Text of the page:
In the darkish series titled "Animals Brush Teeth in Front of River/Mirror", a couple in tiger masks poses with tooth brush in hands. Like the hero and the heroine of a typical Bangla movie, they even attempt to twirl around a light post in one of the photographs. However, in the end, these sarcastic takes on various subjects only provoke the viewers to become introspective.
Away from water on strange rock
All the photographs of Fida that look more like parodies of the real world are borderline images -- too kitschy to be of any use. The sari-clad women in "The TV Arrives" and "The Lion Speaks on TV" or in "Scene One by the Watering Hole" and "Away from Water on Strange Rock" are like actors in sarcastic drama. The cheesiness of the pieces is loud and clear; they all look like amateurish modelling photographs. In the post-modern idiom these are images that work as a means to reasses human habits, which, in turn, debunk a lot of truth about self.
If the series of masked women and men are modelled after kitsch, the photographs called "All We Need is Some Tension" closely follow the idiom of modern day advertisement. They imitate the exuberance and directness that is often the quality of the hoardings for drinks or fast food. The series addresses the pre-Christmas race riots that took place in
The TV arrives
2005 in Australia, where the artist has remained resident for the last thirteen years. However, his take on the subject seems devoid of the irony that ruled supreme in his other photographs. These images along with the ambitiously wide "BangBangOzBang!", where all sorts of emblematic images of Bangladesh and Australia has been amassed, falls short of the drama that make the rest of the photographic works thought provoking.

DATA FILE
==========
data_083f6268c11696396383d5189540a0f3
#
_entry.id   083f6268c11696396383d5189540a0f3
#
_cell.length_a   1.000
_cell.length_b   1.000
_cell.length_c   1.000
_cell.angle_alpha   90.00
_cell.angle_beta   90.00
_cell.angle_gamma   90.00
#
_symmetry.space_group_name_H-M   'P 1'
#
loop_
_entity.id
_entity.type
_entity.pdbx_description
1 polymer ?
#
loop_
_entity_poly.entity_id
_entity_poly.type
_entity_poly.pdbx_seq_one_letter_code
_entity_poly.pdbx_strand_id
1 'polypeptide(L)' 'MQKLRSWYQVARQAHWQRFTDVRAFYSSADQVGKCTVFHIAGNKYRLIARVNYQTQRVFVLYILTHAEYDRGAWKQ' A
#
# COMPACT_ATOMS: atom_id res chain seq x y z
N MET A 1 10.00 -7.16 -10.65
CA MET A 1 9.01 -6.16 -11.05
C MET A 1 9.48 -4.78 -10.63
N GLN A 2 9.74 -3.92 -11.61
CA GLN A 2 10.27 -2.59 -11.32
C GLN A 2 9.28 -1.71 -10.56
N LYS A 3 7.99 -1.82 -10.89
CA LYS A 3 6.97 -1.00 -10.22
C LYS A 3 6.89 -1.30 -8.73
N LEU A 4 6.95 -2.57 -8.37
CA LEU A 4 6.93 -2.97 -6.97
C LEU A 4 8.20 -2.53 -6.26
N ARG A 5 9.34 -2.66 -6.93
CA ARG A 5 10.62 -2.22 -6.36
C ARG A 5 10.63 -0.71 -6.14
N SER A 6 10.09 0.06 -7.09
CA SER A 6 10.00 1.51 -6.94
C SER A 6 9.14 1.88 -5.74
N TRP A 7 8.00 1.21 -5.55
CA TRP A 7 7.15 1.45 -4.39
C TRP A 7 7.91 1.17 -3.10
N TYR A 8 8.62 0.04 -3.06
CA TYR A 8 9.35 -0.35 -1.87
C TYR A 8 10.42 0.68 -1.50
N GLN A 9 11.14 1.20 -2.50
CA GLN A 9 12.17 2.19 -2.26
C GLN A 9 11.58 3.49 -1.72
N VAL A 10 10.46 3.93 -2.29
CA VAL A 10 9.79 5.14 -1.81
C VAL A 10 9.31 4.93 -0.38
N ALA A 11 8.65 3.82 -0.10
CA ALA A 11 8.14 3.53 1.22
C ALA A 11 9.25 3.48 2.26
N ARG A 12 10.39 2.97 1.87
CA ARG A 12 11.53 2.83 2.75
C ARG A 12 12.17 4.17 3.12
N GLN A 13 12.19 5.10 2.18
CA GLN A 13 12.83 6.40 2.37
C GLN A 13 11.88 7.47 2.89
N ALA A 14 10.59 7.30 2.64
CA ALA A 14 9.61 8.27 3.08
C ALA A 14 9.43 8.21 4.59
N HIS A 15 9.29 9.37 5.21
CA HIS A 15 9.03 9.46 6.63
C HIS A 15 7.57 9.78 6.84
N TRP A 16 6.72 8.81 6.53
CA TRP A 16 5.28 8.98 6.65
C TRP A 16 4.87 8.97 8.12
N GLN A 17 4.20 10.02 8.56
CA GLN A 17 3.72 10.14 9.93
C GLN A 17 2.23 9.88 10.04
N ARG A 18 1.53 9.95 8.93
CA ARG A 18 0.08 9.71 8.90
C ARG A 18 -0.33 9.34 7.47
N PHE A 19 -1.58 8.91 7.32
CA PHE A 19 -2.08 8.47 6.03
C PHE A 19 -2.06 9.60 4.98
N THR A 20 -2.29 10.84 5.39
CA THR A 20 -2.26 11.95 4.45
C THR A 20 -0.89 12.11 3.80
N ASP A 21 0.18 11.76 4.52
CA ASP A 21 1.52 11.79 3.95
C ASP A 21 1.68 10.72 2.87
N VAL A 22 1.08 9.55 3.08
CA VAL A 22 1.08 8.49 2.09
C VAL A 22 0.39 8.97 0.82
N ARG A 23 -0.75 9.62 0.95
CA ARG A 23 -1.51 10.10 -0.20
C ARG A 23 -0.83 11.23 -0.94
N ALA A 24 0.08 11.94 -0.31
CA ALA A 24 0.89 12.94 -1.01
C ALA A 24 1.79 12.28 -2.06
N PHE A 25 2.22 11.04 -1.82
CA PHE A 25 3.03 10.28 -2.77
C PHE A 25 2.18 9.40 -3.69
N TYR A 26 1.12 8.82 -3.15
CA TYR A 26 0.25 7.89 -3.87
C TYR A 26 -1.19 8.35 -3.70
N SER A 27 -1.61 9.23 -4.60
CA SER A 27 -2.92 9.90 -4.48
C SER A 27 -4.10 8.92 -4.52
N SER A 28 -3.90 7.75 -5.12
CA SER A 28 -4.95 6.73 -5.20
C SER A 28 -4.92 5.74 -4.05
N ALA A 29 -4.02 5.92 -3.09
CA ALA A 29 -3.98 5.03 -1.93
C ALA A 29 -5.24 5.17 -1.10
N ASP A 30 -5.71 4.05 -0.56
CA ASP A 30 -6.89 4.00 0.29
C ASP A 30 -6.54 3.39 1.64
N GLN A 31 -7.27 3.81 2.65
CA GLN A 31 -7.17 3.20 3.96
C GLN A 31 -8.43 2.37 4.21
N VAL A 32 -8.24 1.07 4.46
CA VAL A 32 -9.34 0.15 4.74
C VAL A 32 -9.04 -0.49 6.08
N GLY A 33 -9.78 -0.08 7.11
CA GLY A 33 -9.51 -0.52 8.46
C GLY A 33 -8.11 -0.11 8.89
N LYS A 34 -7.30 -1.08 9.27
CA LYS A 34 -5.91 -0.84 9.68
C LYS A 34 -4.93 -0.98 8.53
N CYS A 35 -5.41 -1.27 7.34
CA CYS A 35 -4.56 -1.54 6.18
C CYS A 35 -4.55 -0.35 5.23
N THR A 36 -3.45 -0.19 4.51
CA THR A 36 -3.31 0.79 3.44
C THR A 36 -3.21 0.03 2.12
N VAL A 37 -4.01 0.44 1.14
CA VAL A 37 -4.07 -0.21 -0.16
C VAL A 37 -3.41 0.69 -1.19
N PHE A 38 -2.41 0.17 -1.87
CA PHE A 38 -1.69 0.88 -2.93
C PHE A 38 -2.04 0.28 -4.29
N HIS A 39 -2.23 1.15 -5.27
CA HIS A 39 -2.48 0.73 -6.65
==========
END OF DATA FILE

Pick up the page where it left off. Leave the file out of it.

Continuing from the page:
As models are used in his photographic works, they involve a collaborative element. This very approach is given a twist in the video projection that the artist planned on the occasion of his latest show. He chose volunteers from the visitors who came to attend his exhibition on the inaugural day and projected them as a jumble of faces juxtaposing one on the other. A photograph of the same vein records the features of numerous rickshaw-wallahs of Dhaka to zero in on the typical aspect of their portraitures. These works bring to the fore a realist tendency of the artist. They shun metaphor or sarcasm to straightforwardly refer back to his subjects.
If Fida's fantasy laden photographs are a way for him to critically engage himself with the goings on of the modern day world, his portraitures are a means to interact with the people. As for the floral motifs, they enable him to reclaim the tradition of Mughal as well as Buddists art. Though they remain far apart as they become expressed through three separate idioms of art, they all tap into the same reservoir, which is the collective psyche. If through patterns he brings into view the collective passion of a populace, it is through portraits that he strives to realise his populist dreams, and the kitschy imagery helps him address the vulnerability of self amidst all sorts of collective fear and misgivings in the modern world.
The exhibition titled "Of Angels and Chariots" was held from March 27 to April 7 in the Bengal Gallery of Fine Arts.
(R) thedailystar.net 2006